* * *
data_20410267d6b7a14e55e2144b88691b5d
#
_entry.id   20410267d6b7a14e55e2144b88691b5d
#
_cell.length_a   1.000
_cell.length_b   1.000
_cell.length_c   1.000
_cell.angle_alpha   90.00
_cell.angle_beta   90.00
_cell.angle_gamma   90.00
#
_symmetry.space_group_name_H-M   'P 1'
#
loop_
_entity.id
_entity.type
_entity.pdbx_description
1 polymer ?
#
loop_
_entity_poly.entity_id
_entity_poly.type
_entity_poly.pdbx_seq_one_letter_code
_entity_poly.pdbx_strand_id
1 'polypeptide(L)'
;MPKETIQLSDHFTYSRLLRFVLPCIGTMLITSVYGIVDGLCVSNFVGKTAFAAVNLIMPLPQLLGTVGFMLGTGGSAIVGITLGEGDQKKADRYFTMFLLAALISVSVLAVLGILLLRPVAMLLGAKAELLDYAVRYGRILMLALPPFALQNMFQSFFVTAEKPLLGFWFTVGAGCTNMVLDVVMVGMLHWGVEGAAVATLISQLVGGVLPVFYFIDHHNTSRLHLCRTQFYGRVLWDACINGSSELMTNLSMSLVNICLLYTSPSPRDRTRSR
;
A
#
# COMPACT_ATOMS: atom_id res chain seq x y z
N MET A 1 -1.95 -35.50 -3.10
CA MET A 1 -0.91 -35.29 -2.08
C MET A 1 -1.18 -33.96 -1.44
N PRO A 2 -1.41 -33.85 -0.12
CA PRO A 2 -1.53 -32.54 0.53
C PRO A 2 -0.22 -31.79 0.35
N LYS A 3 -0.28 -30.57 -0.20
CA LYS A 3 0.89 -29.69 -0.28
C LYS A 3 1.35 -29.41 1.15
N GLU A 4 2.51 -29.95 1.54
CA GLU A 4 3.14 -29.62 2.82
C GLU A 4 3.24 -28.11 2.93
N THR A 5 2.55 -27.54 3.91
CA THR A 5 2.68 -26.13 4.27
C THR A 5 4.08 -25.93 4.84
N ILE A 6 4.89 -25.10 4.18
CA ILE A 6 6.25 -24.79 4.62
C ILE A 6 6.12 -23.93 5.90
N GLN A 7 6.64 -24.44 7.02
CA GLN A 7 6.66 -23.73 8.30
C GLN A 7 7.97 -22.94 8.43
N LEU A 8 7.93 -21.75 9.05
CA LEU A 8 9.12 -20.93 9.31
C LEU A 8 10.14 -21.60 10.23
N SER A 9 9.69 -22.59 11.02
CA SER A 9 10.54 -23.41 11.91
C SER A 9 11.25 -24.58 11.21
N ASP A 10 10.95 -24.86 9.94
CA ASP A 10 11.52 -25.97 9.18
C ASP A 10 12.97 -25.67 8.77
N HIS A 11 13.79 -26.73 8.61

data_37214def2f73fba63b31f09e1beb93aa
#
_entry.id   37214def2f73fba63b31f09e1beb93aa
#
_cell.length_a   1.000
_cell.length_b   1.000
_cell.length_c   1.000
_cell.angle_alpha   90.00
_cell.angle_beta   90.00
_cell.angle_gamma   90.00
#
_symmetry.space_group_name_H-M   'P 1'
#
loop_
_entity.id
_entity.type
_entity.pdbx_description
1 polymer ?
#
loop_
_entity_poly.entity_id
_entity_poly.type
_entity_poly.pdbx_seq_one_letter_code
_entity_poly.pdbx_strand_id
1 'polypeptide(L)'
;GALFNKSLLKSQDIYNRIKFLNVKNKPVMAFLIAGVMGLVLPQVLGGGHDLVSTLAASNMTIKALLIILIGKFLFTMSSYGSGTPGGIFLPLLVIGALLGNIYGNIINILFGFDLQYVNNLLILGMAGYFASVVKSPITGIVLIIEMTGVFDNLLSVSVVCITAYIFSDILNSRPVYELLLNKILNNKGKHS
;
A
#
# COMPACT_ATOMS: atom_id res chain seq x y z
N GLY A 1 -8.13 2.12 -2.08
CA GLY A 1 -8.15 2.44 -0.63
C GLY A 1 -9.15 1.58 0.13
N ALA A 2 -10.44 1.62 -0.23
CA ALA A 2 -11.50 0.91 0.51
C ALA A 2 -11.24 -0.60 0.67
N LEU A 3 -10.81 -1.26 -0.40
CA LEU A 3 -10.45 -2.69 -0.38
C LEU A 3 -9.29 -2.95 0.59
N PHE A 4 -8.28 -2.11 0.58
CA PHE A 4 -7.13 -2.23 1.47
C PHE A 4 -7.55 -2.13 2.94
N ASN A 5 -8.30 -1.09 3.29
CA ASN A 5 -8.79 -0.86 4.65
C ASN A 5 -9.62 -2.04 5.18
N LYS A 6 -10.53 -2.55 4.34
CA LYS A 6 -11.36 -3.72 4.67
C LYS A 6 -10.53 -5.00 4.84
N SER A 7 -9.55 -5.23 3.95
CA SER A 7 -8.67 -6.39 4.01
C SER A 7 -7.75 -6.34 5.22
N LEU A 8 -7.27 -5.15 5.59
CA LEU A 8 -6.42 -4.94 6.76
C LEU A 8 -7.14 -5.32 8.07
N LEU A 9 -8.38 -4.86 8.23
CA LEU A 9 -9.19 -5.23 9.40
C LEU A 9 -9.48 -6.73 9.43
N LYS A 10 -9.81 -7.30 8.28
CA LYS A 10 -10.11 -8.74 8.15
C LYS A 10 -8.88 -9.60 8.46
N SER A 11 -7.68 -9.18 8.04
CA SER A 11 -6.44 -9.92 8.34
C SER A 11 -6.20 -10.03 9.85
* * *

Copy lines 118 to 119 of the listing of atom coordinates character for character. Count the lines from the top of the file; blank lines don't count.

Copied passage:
C LEU A 9 -9.48 -6.73 9.43
N LYS A 10 -9.81 -7.30 8.28